Skip to comments.Origins of Mysterious World Trade Center Ship Revealed
Posted on 07/29/2014 5:49:18 AM PDT by the scotsman
'In July 2010, amid the gargantuan rebuilding effort at the site of the World Trade Center in Lower Manhattan, construction workers halted the backhoes when they uncovered something unexpected just south of where the Twin Towers once stood.
At 22 feet (6.7 meters) below today's street level, in a pit that would become an underground security and parking complex, excavators found the mangled skeleton of a long-forgotten wooden ship.
Now, a new report finds that tree rings in those waterlogged ribs show the vessel was likely built in 1773, or soon after, in a small shipyard near Philadelphia. What's more, the ship was perhaps made from the same kind of white oak trees used to build parts of Independence Hall, where the Declaration of Independence and U.S. Constitution were signed, according to the study published this month in the journal Tree-Ring Research.'
(Excerpt) Read more at uk.news.yahoo.com ...
If it was built around 1773, and went down around 20-30 years later, then it could have been in NYC at the time the federal govt was based there, with Washington as prez, in 1789. It was a tiny city back then, perhaps some artifacts can be linked to the first POTUS...
Now that’s cool.
Love the tree ring forensics ...
He needs to learn more about shipbuilding and maritime commerce in the age of sail. A very few ships lasted as long as twenty years. Those that were built quickly, with green wood, had the shortest life spans. Merchant ships were much shorter lived than naval vessels because they used cheaper materials, spent less building a tight ship, and did less maintenance than did the navy. A merchant ship was expected to recoup the investment of purchase within three to five years. Many did not last that long.
Are liberals going to build a gift shop for that as well?
Are liberals going to build a gift shop for that as well?Not before they use the tree rings to prove man made global warming ERRRR I mean "climate change".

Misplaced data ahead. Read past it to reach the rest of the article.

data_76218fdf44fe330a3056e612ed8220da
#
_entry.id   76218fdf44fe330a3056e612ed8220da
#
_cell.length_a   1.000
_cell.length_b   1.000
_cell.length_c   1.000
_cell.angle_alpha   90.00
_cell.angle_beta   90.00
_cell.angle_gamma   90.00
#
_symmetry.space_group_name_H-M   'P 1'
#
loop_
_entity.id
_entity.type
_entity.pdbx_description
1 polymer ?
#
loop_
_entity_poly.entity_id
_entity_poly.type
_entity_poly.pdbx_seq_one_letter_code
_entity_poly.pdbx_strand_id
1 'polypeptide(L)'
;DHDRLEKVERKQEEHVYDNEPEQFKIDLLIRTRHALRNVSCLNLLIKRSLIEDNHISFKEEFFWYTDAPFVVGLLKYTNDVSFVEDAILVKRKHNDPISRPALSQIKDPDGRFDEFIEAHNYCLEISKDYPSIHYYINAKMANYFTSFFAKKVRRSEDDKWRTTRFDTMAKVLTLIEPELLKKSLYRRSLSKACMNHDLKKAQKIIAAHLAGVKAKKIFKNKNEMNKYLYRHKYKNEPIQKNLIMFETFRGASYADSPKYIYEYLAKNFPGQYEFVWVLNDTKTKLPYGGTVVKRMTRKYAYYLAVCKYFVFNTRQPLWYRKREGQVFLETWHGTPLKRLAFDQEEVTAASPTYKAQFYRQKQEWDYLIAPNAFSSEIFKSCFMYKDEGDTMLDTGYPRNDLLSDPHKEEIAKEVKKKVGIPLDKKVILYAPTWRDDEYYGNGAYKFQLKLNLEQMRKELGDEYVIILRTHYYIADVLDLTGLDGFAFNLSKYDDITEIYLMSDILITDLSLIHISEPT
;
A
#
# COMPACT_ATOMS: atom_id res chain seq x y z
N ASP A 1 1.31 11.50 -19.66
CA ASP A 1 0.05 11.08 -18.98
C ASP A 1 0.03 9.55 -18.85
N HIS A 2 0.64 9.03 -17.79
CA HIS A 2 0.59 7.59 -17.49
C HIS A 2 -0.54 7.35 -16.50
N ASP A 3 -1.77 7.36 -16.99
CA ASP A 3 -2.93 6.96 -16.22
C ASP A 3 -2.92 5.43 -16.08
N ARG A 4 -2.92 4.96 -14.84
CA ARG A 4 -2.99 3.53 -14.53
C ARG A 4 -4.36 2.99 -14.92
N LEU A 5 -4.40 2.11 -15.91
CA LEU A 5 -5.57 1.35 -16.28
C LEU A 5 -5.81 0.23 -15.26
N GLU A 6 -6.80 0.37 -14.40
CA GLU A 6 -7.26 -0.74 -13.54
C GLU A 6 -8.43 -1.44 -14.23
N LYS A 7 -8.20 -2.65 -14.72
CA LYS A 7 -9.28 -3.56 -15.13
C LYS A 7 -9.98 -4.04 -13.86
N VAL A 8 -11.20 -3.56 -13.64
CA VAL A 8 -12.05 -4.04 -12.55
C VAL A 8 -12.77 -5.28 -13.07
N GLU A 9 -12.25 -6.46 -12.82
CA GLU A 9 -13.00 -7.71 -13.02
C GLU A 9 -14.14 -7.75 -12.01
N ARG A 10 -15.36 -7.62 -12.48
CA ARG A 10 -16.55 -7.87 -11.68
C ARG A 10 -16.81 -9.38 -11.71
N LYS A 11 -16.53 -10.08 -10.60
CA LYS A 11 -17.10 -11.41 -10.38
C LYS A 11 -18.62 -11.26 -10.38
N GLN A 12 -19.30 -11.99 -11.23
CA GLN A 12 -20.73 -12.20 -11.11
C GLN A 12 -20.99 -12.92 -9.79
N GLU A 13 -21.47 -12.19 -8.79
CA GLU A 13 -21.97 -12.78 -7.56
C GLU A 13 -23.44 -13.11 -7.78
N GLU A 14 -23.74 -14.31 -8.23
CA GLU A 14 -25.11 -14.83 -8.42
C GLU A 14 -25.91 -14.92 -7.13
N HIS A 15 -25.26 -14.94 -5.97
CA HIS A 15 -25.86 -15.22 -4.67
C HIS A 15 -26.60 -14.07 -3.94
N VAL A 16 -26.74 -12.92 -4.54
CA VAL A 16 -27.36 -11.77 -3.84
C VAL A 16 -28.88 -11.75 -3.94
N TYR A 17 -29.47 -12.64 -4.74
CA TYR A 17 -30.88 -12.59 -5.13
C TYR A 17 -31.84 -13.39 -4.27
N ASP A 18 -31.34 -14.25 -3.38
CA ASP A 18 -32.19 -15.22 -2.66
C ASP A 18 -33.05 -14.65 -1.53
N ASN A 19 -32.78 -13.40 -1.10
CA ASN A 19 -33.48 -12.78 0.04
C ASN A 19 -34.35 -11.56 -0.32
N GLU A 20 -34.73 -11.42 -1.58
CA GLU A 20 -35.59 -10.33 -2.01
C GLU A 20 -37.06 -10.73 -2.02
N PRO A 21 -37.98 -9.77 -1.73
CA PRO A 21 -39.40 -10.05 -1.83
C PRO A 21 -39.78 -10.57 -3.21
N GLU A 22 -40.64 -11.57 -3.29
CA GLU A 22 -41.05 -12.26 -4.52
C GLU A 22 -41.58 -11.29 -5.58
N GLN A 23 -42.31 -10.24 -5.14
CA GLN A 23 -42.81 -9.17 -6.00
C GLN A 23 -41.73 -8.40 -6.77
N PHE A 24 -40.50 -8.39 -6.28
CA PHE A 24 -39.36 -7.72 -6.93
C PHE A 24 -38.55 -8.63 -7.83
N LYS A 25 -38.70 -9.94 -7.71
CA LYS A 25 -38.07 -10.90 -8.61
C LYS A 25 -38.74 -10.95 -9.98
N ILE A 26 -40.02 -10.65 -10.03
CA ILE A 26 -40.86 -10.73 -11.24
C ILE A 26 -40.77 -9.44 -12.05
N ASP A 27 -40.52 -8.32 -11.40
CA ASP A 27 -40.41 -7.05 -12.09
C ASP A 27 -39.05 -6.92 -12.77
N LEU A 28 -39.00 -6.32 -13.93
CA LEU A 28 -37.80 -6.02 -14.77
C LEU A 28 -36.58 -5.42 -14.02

Now, a new report finds that tree rings in those waterlogged ribs show the vessel was likely built in 1773, or soon after, in a small shipyard near Philadelphia. What's more, the ship was perhaps made from the same kind of white oak trees used to build parts of Independence Hall, where the Declaration of Independence and U.S. Constitution were signed...
Proud to be in before the idiots arrive and add "junkscience" to the keywords because this dating and sourcing was made possible by radiocarbon dating and dendrochronology.
Thanks for the ping! That was pretty interesting!
Interestingly, a Dutch ship sinking just about there is what lead to the founding of New Amsterdam when the crew was forced to winter over.
lol love the visualization of the graph!
Fascinating. Thanks for posting.
A shiver me timbers ping to the list
The RevWar/Colonial History/General Washington ping list
That's interesting. Do you have a place I can go to read more about that? I would've thought that shipwrights generally would not have used green wood and would have known better. They spent so very much time and effort building a ship, with only hand tools... It would surprise me that they only expected the ship to last a few short years. Given the craftsmanship I've seen in the ones that -did- survive it would be surprising to think that they expected all that attention to detail to possibly be wasted.
Brian Lavery is the expert. He’s written many books, but one of the best on the topic of the material of ship building is:
Building the Wooden Walls: The Design and Construction of the 74 Gun Ship Valiant, Conway Maritime Press (1991) ISBN 0-85177-579-9
Properly aged wood was expensive, even the Royal Navy cut corners from time for reasons of expense and the urgency of wars. Green wood was cheaper and a small merchant vessel could be constructed very quickly. Almost all of the vessels on both sides of the Great Lakes campaigns during the Revolution and the War of 1812 were built from green wood. The remains of the Steamship Arabia in Kansas City show that she was built cheaply and quickly with unaged wood. Only a few profitable journeys were required to pay the cost of construction.
Of course, there were long lived ships as well, both merchant and men of war. HMS Bellona, a 74 gun ship of the line was launched in 1761 and served almost to the end of the Napoleanic Wars
I volunteer at a museum that is restoring a wood fishing boat, circa 1925, and I know that the Shipwright overseeing the reconstruction has been adamant about using period materials. They even have some period logs from which they are cutting some of the key timbers. Granted... Most of them weren’t built of timbers that aged for 100 years... But still.
Go to page 13
Just an observation from working on my house after a fire: 100 year old timbers have higher grain density than most modern trees, especially those intended for structural elements ashore. There are twice as many tree rings in some of the old 2x4s as modern ones.
Fantastic! Great story.
As a side note....once again leave it to a UK news outlet to tell us what is going on in our own country
Thanks! Interesting stuff.